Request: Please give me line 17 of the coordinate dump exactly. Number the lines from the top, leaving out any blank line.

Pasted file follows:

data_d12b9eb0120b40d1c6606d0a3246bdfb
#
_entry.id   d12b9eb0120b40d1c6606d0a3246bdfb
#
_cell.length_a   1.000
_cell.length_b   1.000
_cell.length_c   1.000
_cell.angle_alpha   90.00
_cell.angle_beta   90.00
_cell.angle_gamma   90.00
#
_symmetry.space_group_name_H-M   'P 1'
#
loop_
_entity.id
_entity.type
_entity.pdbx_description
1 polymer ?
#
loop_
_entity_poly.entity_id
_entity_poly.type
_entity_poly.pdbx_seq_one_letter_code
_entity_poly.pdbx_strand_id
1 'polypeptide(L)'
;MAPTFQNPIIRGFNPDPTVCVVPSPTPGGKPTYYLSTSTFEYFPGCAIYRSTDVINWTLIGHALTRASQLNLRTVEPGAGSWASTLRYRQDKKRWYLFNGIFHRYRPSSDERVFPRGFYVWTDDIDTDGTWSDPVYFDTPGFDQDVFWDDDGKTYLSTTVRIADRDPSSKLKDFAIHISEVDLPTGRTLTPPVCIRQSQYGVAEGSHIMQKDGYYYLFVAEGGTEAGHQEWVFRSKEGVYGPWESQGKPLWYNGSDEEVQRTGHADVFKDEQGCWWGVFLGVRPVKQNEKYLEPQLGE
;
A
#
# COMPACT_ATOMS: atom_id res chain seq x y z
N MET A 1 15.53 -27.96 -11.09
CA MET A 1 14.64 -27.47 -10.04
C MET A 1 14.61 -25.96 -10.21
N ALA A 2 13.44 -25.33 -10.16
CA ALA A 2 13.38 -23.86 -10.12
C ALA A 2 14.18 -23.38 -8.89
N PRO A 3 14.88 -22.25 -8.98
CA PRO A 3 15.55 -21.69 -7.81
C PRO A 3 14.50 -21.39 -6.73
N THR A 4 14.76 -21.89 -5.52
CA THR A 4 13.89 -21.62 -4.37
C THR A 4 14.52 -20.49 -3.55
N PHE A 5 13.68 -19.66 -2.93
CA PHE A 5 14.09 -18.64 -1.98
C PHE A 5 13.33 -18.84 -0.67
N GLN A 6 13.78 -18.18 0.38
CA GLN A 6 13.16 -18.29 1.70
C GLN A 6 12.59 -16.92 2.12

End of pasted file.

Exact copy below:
_entity.pdbx_description